Do you ever feel like you are stuck in a hopeless situation?

  • Many millennials feel trapped by the fact that a college education is so expensive that, even if they get one, they will be so buried under debt that they will never get out. What’s the point?
  • Many GenXers feel trapped between their millennial children who can’t leave home and their aging parents for whom they must care. They have to work extra hard to pay for everything.
  • Many people from the Boomer and Builder generation feel trapped by the reality of their aging bodies, being forced into retirement or assisted living, and the rapid pace at which the world they built and loved is disintegrating all around them.
  • Many people feel trapped between competing ideologies that wage war against each other and threaten to dismantle the fabric of a peaceful, interdependent society.

Where is God in all this? Where is hope?

dont-rush-the-promiseThis week I am faced with the challenge to preach from the Narrative Lectionary text Daniel 6:6-27 and introduce our theme for Advent this year. The Advent Theme is Don’t Rush the Promise. We decided to go with that theme because our overarching theme for the year is God’s Promise for Everyone.

God’s Promise is to be with us and to redeem all of creation: to let Shalom (real peace) rule the world. Yet, the promise seems slow in coming. More often than not, the powerful forces that oppose God’s Promise seem to rule the day and even oppress those people who strive to remain faithful to God’s Promise. These powerful forces are any human system that elevates itself to Imperial status, makes its own way of being the only “correct” way of being, and oppresses those who are weaker or different in order to gain and maintain power, wealth, and fame.

We preach from the prophets during Advent because one of the themes that runs through all the prophets is exactly this sense of hope in a seemingly hopeless situation and in the face of God’s delayed promise. The story of Daniel is particularly poignant in this regard. Daniel was taken from his home in Jerusalem as a young man and forced to become trained as a Babylonian scholar and government official. He was continually challenged to betray his own convictions and conform to the ways of Empire.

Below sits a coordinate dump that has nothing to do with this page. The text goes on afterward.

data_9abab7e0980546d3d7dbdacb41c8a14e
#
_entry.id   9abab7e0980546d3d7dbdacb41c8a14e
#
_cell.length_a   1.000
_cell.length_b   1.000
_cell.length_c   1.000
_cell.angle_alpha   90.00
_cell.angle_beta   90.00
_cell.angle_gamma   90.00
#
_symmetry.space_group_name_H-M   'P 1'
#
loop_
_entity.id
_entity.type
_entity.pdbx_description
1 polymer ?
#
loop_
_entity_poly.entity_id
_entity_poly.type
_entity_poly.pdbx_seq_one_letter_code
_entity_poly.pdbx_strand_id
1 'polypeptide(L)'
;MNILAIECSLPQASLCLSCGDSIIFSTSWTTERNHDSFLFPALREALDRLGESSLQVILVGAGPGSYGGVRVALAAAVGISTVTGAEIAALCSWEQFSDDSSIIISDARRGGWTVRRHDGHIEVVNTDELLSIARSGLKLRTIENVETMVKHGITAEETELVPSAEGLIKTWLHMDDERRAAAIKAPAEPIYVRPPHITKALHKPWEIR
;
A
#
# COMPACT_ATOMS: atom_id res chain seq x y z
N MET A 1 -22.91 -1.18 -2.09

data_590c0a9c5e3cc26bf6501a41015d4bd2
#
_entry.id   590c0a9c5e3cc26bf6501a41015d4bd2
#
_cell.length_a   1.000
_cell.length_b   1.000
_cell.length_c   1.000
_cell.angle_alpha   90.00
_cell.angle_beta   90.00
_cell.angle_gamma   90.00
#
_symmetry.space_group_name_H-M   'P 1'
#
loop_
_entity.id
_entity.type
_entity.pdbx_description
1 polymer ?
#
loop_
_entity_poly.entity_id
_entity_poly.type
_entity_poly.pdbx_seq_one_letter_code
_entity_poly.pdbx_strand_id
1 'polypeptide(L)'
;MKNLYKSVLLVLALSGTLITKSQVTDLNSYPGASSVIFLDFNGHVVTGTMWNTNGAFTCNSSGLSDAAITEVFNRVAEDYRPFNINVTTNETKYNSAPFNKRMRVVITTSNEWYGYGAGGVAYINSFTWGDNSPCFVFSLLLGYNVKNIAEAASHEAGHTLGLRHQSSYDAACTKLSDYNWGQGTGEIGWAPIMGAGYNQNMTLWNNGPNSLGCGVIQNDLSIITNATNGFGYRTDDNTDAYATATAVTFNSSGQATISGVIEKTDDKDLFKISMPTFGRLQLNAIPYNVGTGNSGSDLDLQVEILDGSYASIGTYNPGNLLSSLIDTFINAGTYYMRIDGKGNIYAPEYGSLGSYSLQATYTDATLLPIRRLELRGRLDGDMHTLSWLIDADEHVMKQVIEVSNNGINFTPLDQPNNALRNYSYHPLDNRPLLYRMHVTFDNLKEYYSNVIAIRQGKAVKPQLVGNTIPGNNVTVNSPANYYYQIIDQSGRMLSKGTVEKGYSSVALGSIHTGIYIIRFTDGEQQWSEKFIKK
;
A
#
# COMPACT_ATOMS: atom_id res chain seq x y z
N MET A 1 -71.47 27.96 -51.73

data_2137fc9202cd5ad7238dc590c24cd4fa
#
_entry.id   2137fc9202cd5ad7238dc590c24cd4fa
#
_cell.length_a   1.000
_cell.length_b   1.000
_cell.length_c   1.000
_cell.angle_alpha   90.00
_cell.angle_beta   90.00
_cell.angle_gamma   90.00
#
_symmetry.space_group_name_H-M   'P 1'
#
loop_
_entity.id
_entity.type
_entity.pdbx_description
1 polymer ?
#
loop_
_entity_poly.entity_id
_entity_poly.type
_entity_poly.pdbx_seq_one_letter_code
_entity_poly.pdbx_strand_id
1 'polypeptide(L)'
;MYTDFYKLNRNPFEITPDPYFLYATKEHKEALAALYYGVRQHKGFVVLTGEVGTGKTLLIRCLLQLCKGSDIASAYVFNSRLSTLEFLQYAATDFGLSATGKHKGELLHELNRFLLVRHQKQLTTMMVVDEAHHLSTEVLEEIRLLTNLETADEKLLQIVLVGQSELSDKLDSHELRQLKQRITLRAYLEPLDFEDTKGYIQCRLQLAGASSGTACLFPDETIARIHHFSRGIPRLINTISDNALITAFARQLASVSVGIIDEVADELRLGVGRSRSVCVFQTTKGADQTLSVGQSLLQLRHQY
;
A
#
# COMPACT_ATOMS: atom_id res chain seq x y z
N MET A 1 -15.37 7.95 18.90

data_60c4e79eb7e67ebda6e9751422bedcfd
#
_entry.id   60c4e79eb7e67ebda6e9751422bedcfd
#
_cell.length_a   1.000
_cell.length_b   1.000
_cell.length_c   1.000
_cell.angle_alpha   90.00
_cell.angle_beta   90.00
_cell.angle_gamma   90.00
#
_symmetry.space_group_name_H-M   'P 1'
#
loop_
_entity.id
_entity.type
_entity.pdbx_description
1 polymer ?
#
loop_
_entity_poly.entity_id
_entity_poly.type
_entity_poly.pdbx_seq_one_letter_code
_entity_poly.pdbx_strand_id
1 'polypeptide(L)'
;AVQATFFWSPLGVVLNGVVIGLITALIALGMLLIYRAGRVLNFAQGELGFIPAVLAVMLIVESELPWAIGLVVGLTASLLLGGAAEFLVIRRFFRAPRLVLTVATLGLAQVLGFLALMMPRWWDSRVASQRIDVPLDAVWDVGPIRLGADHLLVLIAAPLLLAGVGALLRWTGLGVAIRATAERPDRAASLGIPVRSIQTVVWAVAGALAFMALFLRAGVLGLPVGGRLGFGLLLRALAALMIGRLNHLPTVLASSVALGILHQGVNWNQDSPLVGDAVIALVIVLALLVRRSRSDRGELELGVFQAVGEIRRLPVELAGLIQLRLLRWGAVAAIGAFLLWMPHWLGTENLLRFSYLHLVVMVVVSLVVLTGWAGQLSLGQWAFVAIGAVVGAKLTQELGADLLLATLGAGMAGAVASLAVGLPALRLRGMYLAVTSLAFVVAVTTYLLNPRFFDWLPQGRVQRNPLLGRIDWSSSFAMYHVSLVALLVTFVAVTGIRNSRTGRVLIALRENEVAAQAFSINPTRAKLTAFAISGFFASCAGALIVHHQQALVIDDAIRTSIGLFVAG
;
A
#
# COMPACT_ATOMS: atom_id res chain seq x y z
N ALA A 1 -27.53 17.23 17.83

Our central text paints a vivid picture of what happens when we are forced to choose between a corrupt law enforced by the Beastly Empire and doing what we believe is faithful to God’s Promise. Daniel peacefully defies the interdict that was designed to exclude and destroy him. Then he is condemned to death for it. Daniel is miraculously saved from the execution and the King has a conversion experience that liberates the oppressed people, even in their captive state. (see the Bible Bookshelf page on Daniel)

The real challenge for me, as the preacher, is how to connect this story to our story, so that we can see ourselves in God’s continuing story. How are we trapped by Imperial forces of oppression? If you go back and read my opening paragraph, notice what I’m doing and to whom I’m speaking. This is a message from a white, middle-aged, middle-class, Protestant suburban Pastor to a group of white, middle-class, Protestant suburban people. The sense of feeling trapped is real for us, but it is a stretch to connect it to the reality of Daniel’s story.

The truth is that millions of people, today, live Daniel’s story in a painfully similar way, and their lives are at stake. Beastly Empires oppress people’s faithful convictions on a daily basis. The Imperial forces of the United States are no exception. The marginalized in our society are continually coerced, both implicitly and explicitly, to conform to patterns that betray their sense of faithfulness to God’s Promise.

This is where I struggle. I am not one of the marginalized. I stand among the privileged, simply because I was born a straight, white, middle-class, male. I live in a safe neighborhood, our taxes pay for good schools, children in our part of town have potential and opportunity. I am buffered from the places where people live out Daniel’s story in real time. I know that poverty and violent oppression exists just a few miles from my home, and across the globe, but, in my lived experience, it might as well be back in Daniel’s time, because I don’t feel it.

Yet, I do feel the pressures that I mentioned in the opening paragraph. I do feel trapped by warring ideologies and economic pressure. These are real to me and to the people to whom I am called to proclaim the Gospel and remind that God’s Promise is at work, but not to be rushed. It is fulfilled in the life, death and resurrection of Jesus, and we are called to live into it each day.

I wonder, does anyone else struggle with these issues?

Here is a wonderful video from the Bible Project that offers an overview of Daniel.


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